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Eclipse-onomics: On The Expected Economic Impact of the Great American Eclipse

On April 8, 2024, Arkansas will be in the path of totality for a total eclipse of the sun. Based on past experience, there are widespread expectations that our state will experience an enormous influx of visitors to view the event. The last total eclipse to cross the U.S, in August 2017, was cited as the largest single tourist event on record for some of the affected states.

This raises an obvious question: What will be the economic impact on the state’s economy?

The experience of states that were in the path of totality during the eclipse of 2017 can serve as a model for what to expect in Arkansas this year.  The 2017 eclipse took place on a Monday, as will this years eclipse, so the event became a weekend-long celebration. An economic impact study for Wyoming found that 77% of out-of-state visitors stayed overnight, with an average visit of 4.1 days and 3.5 nights.[1]  A study for Nebraska found that about 87% of visitors were from out of state, and estimated an average stay of three days.[2]

The analysis of Wyoming’s experience included the results of a detailed expenditure survey that broke down the spending of visitors by length of stay and type of accommodation (motel/hotel, camping, rental home, stay with friends or family, day trip-only). Lacking any specific information about how Arkansas might differ in terms of the mix of day-visitors versus overnight visitors or the choices of accommodation, we will simply adopt the average spending per visitor from the Wyoming survey, adjusted for inflation since 2017, as our out-of-state tourist spending profile.

Broken down by spending category, the Wyoming results suggest the following spending profile per visitor in inflation-adjusted 2024 dollars:

Table 1:Sources: Wyoming Office of Tourism, Bureau of Labor Statistics, and author’s calculations

By using these average spending per visitor figures, adjusted for inflation, we are implicitly assuming that the spending profile of the average visitor to Arkansas will match that of the average visitor to Wyoming in 2017.

The remaining question to consider is this: How many visitors will come from outside of Arkansas?

For that, we can turn to some research presented on the website GreatAmericanEclipse.com. Researcher Michael Zeiler presents a model of where eclipse travelers will visit the path of totality. With data on US population distribution from the U.S. Census and a model of the road distribution network using ArcGIS software from Esri, Zeiler estimates a model of eclipse visitation based on the idea that people who live closer to the path of totality are more likely to visit and that they will travel the shortest drive distance to get there.[3]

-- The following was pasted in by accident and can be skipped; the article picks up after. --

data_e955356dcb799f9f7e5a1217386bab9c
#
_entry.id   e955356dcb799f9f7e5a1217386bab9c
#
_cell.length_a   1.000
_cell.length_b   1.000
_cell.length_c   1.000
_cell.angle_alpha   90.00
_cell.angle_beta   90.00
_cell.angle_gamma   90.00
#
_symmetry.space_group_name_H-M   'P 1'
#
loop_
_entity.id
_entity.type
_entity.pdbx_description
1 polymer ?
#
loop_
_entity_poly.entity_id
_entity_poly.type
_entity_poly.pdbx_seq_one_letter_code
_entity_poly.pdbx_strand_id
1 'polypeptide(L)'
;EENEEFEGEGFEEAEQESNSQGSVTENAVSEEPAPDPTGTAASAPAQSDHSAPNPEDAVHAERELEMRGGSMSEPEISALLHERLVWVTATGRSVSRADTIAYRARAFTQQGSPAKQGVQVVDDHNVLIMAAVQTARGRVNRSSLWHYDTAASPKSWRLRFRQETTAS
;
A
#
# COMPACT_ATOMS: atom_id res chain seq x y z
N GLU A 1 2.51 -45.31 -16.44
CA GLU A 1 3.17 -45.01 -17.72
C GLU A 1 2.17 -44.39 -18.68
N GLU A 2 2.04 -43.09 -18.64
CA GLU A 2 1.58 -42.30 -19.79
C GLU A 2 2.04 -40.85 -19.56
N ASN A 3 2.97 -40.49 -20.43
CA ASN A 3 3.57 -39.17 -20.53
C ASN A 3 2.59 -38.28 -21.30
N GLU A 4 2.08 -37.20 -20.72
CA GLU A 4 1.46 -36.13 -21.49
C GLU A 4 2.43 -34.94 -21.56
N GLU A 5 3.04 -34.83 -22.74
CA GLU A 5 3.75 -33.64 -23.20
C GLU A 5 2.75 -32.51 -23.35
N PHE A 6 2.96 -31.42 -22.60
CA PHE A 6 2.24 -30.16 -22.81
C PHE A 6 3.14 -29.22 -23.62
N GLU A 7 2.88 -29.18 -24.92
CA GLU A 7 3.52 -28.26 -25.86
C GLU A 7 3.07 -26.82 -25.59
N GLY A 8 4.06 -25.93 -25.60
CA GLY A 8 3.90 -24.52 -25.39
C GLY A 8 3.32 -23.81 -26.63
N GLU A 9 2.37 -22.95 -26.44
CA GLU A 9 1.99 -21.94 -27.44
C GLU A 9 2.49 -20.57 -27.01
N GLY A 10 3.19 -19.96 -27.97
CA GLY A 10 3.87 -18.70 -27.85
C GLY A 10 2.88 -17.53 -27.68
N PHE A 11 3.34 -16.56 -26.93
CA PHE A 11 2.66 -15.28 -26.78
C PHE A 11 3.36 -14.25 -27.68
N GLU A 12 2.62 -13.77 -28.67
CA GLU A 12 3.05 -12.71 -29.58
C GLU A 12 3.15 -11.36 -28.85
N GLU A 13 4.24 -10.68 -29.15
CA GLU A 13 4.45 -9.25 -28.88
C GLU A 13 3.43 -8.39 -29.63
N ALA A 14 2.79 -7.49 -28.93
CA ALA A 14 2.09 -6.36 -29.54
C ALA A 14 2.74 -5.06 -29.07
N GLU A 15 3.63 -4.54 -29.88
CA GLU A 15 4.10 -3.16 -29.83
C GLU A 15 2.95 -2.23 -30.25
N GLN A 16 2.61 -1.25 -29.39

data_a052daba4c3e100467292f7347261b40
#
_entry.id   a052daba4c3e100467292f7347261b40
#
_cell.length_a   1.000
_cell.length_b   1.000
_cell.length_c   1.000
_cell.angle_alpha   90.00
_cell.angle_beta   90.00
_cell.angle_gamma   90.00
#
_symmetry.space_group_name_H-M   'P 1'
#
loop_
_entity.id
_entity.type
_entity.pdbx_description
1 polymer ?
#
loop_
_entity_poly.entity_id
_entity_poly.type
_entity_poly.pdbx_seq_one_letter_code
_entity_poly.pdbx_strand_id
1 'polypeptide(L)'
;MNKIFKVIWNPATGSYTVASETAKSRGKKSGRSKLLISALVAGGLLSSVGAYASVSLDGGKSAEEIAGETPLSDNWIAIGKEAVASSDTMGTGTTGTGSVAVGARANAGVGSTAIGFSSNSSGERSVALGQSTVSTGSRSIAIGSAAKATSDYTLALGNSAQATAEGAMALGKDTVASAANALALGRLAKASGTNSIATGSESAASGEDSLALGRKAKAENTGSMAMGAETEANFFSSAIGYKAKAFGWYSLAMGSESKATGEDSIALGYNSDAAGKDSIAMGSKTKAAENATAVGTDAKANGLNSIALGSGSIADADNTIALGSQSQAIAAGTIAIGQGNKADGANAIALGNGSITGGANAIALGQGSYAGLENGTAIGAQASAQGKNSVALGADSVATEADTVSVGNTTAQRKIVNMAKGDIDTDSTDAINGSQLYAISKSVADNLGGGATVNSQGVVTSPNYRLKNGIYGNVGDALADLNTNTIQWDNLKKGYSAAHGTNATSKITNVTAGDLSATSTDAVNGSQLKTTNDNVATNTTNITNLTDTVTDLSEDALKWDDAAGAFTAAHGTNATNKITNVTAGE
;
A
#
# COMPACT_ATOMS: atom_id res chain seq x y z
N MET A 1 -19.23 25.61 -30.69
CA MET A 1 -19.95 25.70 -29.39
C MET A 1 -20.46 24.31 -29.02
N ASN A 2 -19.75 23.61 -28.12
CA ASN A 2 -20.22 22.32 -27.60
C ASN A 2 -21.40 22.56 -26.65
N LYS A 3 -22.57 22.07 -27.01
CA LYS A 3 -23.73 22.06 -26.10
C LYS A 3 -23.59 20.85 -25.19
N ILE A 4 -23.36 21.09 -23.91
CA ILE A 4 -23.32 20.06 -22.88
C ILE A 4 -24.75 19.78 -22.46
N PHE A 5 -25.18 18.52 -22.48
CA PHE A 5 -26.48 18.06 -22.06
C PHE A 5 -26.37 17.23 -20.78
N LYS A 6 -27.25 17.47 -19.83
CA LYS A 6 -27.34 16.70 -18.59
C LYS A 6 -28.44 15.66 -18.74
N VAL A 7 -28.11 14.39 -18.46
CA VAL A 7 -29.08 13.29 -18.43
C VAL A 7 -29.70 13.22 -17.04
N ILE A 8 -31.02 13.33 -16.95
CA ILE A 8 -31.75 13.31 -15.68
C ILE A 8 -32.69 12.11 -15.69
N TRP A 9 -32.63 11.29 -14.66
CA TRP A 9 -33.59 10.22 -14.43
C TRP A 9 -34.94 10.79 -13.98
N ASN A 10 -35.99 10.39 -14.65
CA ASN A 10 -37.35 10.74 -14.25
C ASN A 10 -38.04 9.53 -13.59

For Arkansas, Zeiler’s model predicts estimates of total visitors ranging from a low of 84,000 to a high of 337,000. That’s a pretty wide range, but it gives us some idea of the order-of-magnitude to expect.[4]

In an effort to narrow down the range, we compared the predictions of Zeiler’s model for states in 2017 to the actual outcomes. South Carolina was expected to have the largest number of eclipse travelers, with a range of 547 thousand to 2.2 million. The actual number of total eclipse tourists was estimated at 1.6 million, comfortably within the projection range.[5] In Wyoming, however, the estimated number of travelers (including in-state travelers) was estimated to be 261 thousand—36% higher than the 192 thousand high-end prediction. Similarly, eclipse travelers in Nebraska totaled 708 thousand, 52% higher than the model’s high estimate. One speculative explanation of this pattern of prediction errors is that people might be more inclined to travel further in the West and Midwest to see an eclipse than they are along the highly-populated Atlantic coast.

In the results reported below, we present an optimistic range of projections. We take our low-end projection to be the midpoint of Zeiler’s two forecasts for Arkansas. For the higher estimate, we take Zeiler’s upper bound and add 36% (the excess visitors observed in Wyoming). Specifically, we present scenarios in which the total number of eclipse travelers ranges from 210 thousand to 460 thousand.  Assuming that 75% of those total travelers are visiting from out of state (the Wyoming average), the total number of out-of-state visitors ranges from 160 thousand to 350 thousand.

Using these estimates for the number of travelers, along with the spending per out-of-state visitor spending in Table 1, we run a tourist-spending simulation in IMPLAN, an Input-Output model that traces spending effects through a local economy, in this case the State of Arkansas. The model simulations provide estimates that include both the Direct Effects of the spending, along with secondary effects of the tourism spending, which include Indirect Effects (measuring the increased demand that propagates along the supply chain) and Induced Effects (reflecting the extra spending generated by higher incomes and profits).